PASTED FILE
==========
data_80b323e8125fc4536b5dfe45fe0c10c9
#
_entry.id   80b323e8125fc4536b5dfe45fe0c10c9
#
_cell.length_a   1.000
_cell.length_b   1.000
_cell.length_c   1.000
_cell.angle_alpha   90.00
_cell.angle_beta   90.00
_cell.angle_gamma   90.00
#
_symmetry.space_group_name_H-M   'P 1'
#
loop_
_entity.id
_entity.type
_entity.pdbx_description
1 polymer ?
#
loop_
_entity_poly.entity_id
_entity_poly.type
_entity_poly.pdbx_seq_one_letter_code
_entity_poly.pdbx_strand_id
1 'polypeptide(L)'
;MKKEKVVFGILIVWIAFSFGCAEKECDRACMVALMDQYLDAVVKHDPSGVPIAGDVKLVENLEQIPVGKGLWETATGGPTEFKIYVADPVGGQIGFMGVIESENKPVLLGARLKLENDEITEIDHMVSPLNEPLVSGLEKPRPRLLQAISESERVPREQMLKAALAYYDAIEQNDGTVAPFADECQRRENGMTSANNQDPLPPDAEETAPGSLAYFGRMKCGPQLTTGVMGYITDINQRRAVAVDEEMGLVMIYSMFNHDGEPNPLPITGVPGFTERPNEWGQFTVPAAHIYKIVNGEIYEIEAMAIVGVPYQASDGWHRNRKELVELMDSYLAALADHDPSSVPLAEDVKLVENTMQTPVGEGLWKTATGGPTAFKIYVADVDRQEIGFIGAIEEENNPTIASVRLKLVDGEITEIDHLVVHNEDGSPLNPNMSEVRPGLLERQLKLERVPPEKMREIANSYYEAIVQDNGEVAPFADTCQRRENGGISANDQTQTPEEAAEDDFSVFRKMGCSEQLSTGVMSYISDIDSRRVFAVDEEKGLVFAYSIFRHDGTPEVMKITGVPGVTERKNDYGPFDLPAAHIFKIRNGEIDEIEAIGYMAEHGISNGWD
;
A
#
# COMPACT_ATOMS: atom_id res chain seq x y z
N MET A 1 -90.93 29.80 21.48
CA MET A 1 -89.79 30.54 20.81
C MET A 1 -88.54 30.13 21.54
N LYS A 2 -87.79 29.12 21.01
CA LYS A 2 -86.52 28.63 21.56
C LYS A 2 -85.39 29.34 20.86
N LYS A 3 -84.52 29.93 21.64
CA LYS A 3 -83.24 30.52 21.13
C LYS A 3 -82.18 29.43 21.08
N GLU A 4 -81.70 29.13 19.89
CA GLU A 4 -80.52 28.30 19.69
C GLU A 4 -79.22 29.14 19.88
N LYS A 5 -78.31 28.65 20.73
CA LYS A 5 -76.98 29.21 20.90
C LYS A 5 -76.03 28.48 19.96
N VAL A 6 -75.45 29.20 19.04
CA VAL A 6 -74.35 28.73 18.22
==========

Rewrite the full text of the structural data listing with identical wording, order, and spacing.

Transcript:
data_80b323e8125fc4536b5dfe45fe0c10c9
#
_entry.id   80b323e8125fc4536b5dfe45fe0c10c9
#
_cell.length_a   1.000
_cell.length_b   1.000
_cell.length_c   1.000
_cell.angle_alpha   90.00
_cell.angle_beta   90.00
_cell.angle_gamma   90.00
#
_symmetry.space_group_name_H-M   'P 1'
#
loop_
_entity.id
_entity.type
_entity.pdbx_description
1 polymer ?
#
loop_
_entity_poly.entity_id
_entity_poly.type
_entity_poly.pdbx_seq_one_letter_code
_entity_poly.pdbx_strand_id
1 'polypeptide(L)'
;MKKEKVVFGILIVWIAFSFGCAEKECDRACMVALMDQYLDAVVKHDPSGVPIAGDVKLVENLEQIPVGKGLWETATGGPTEFKIYVADPVGGQIGFMGVIESENKPVLLGARLKLENDEITEIDHMVSPLNEPLVSGLEKPRPRLLQAISESERVPREQMLKAALAYYDAIEQNDGTVAPFADECQRRENGMTSANNQDPLPPDAEETAPGSLAYFGRMKCGPQLTTGVMGYITDINQRRAVAVDEEMGLVMIYSMFNHDGEPNPLPITGVPGFTERPNEWGQFTVPAAHIYKIVNGEIYEIEAMAIVGVPYQASDGWHRNRKELVELMDSYLAALADHDPSSVPLAEDVKLVENTMQTPVGEGLWKTATGGPTAFKIYVADVDRQEIGFIGAIEEENNPTIASVRLKLVDGEITEIDHLVVHNEDGSPLNPNMSEVRPGLLERQLKLERVPPEKMREIANSYYEAIVQDNGEVAPFADTCQRRENGGISANDQTQTPEEAAEDDFSVFRKMGCSEQLSTGVMSYISDIDSRRVFAVDEEKGLVFAYSIFRHDGTPEVMKITGVPGVTERKNDYGPFDLPAAHIFKIRNGEIDEIEAIGYMAEHGISNGWD
;
A
#
# COMPACT_ATOMS: atom_id res chain seq x y z
N MET A 1 -90.93 29.80 21.48
CA MET A 1 -89.79 30.54 20.81
C MET A 1 -88.54 30.13 21.54
N LYS A 2 -87.79 29.12 21.01
CA LYS A 2 -86.52 28.63 21.56
C LYS A 2 -85.39 29.34 20.86
N LYS A 3 -84.52 29.93 21.64
CA LYS A 3 -83.24 30.52 21.13
C LYS A 3 -82.18 29.43 21.08
N GLU A 4 -81.70 29.13 19.89
CA GLU A 4 -80.52 28.30 19.69
C GLU A 4 -79.22 29.14 19.88
N LYS A 5 -78.31 28.65 20.73
CA LYS A 5 -76.98 29.21 20.90
C LYS A 5 -76.03 28.48 19.96
N VAL A 6 -75.45 29.20 19.04
CA VAL A 6 -74.35 28.73 18.22